Tuesday, November 06, 2007

My Biztalk Tools

For our group [Connected system] we started talking about what each of us was using to develop on BizTalk.

We come out with a list of tools. Here I am going to publish the tools that I have installed and that I used most of the time.

DebugView: of course this is the number one. ;) I like to use it with a filter, so that I only see the trace information that I send. For instance I pre-append the word: bts- to all of my trace.writelines.
System.Diagnostics.Trace.WriteLine(String.Format("bts- args: [{0}]", args));

DTC Tester Tool: this will test the configuration of your Distributed Transaction settings. It will come in handy when you have to setup BizTalk in multiple environments.

Biztalk Best Practice Analyzer tool: this will evaluate the installation of BizTalk. Helpful in those cases that you come into a client that has pre-installed BizTalk on their environment.

It not only analyzes your BizTalk installation, but it also give you the documentation as to why this is important. It also gives you the steps to go about fixing any problems that it find with your configuration.

SmartPaster: this is one of those ideas that one person implements, and now after using it a few times, I can't live without. Nice work.

CopySourceAsHtml: I use this add-in to html-encode my source code before I post it on my blog.

Biztalk Documenter: This tool out of codeplex is a good addition to that *finish* touch on your projects. One thing that I like about it is that it takes a snapshot of your orchestration and create the MSDN style documentation. It is also a great tool to document those BRE's. It creates a treeview like view of all your rules and their predicates. I run this during and at the end of the projects to document my artifacts and Business Rules Policies and Vocabularies.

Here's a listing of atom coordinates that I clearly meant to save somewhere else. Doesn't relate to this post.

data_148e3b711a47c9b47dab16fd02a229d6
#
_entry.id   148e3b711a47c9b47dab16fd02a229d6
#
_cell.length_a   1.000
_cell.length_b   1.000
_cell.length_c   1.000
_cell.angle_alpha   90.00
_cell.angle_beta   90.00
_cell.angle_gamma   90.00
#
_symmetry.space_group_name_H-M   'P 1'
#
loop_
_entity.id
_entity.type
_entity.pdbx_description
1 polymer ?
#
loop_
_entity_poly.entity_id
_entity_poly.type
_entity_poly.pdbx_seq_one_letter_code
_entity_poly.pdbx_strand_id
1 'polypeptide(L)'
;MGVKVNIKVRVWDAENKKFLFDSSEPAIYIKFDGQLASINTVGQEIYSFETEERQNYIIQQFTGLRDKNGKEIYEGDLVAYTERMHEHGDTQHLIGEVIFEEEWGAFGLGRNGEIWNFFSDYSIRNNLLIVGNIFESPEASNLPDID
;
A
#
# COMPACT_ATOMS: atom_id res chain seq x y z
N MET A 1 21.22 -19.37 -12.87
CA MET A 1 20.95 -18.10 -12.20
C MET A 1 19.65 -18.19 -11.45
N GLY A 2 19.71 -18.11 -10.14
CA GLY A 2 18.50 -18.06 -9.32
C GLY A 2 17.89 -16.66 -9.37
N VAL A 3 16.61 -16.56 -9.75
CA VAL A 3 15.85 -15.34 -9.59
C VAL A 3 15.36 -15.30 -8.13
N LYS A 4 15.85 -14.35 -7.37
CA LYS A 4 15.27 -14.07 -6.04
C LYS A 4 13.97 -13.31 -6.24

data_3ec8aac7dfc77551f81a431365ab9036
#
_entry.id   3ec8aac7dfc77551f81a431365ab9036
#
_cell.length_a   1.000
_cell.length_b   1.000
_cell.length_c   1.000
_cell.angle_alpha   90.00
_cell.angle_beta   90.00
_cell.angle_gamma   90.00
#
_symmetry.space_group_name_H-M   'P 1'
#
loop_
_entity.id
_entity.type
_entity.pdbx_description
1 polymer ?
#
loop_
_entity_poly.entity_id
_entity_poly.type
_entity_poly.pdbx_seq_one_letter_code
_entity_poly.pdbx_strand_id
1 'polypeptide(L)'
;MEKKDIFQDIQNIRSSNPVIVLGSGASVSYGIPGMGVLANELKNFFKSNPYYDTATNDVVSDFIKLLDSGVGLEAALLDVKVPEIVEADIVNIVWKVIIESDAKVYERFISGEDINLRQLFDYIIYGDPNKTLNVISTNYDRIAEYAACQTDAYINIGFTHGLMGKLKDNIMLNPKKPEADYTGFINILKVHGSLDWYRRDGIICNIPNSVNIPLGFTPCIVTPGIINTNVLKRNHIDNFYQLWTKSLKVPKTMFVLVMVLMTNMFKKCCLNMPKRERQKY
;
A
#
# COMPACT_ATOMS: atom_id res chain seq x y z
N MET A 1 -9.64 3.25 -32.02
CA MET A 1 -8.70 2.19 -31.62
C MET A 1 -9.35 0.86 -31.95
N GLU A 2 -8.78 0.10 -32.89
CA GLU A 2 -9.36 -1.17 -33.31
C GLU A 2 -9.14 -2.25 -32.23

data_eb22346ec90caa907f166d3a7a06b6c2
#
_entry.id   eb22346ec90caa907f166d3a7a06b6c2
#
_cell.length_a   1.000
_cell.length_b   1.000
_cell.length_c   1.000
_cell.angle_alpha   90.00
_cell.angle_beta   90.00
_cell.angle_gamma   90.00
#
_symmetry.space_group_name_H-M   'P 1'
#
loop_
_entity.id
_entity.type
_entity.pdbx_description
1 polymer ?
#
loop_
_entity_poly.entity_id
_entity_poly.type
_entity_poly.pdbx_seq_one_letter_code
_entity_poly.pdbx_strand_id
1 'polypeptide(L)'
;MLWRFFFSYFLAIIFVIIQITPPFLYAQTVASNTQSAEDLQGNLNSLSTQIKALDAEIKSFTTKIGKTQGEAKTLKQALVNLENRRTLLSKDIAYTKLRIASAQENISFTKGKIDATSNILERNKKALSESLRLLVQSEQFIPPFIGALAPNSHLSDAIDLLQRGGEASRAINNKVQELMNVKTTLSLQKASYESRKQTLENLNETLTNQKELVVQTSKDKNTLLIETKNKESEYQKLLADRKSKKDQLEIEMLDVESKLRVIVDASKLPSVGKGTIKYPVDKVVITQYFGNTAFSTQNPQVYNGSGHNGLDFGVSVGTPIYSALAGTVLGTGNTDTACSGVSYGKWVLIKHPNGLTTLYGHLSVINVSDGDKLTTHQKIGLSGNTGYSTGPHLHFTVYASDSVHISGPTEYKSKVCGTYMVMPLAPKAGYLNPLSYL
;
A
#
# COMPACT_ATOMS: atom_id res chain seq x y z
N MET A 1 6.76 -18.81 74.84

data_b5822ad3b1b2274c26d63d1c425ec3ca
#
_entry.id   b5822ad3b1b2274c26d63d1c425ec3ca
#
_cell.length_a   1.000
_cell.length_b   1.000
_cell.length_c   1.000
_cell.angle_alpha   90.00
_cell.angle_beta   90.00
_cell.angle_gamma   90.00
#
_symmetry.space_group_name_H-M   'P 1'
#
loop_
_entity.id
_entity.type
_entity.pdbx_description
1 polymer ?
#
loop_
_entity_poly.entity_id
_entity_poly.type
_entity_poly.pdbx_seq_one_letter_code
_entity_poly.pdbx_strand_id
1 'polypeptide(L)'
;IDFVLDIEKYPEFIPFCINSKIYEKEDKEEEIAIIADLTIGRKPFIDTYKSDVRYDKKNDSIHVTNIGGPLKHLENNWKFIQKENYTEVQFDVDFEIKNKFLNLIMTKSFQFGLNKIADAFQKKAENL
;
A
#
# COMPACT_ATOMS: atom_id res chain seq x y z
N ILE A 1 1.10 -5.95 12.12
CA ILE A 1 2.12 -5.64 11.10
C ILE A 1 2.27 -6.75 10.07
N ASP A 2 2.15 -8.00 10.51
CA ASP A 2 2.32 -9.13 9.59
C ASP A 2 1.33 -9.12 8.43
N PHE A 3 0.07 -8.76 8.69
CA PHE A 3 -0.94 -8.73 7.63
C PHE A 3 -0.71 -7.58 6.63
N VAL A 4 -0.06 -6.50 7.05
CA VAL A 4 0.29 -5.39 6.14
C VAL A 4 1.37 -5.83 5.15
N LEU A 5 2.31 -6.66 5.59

Notepad 2: Another free tool that is in my list of AWESOME tools to use. No installation required and it provides all of the functionality needed from a simple editor. One of the features that I like the most of this editor is the fact that it can format XML and it has the Always On Top option.!! I love to be able to copy long xpath's from the Biztalk schemas and paste on this editor. Keeping it on top of the other windows, make it very useful.

FoxitReader: I am a big fan of NOT installing tools. Specially when I am at a customer site, and have to use their equipment. I love to put my thumb drive in and be able to use any of the the tools in there without having to install them. FoxIt has a small footprint, and it lighting fast to open any PDF document.

Process Explorer: Yet another jewel from SysInternals. This one is a better task manager. it is very useful to see some of the process that are running on the background, and some of those *hidden* programs on the network.

WebService Studio: I have talked about this tool in the past here. It is still my favorite tool to quickly test an asmx web service.

Database Publishing Wizard: good to get data to and from different sql servers. I used it primarily to get schemas from the customer environment to my vpc sandbox, so that I can reproduce whatever condition/data that they require.

XML Spy: Although it is a commercial tool, I love their grid representation for xml schemas and just plain xml data. I have been a fan of this product since XML Spy version 3.0...!!


Another cool feature of this tool is that it can instantiate Soap request into a web service.

HyperSnap: my screen capture tool of preference. I like the fact that you can capture a region and then you can save that snapshot to any of the major picture formats out there.

Beyond Compare 2: Windiff is child's play when you compare it to Beyond Compare 2. Download the 30-day and try it yourself. It allows you to visually pinpoint differences in 2 files down to the character that is not equal. It also provides editing within the comparison main screen, and it allows you to synch any changes from either of the files into the other one.

ReSharper 3.0: Last but not least my FAVORITE add-in for visual studio 2005.!! I started using this product back on DotNet 1.1, and I have been hooked on it ever since.

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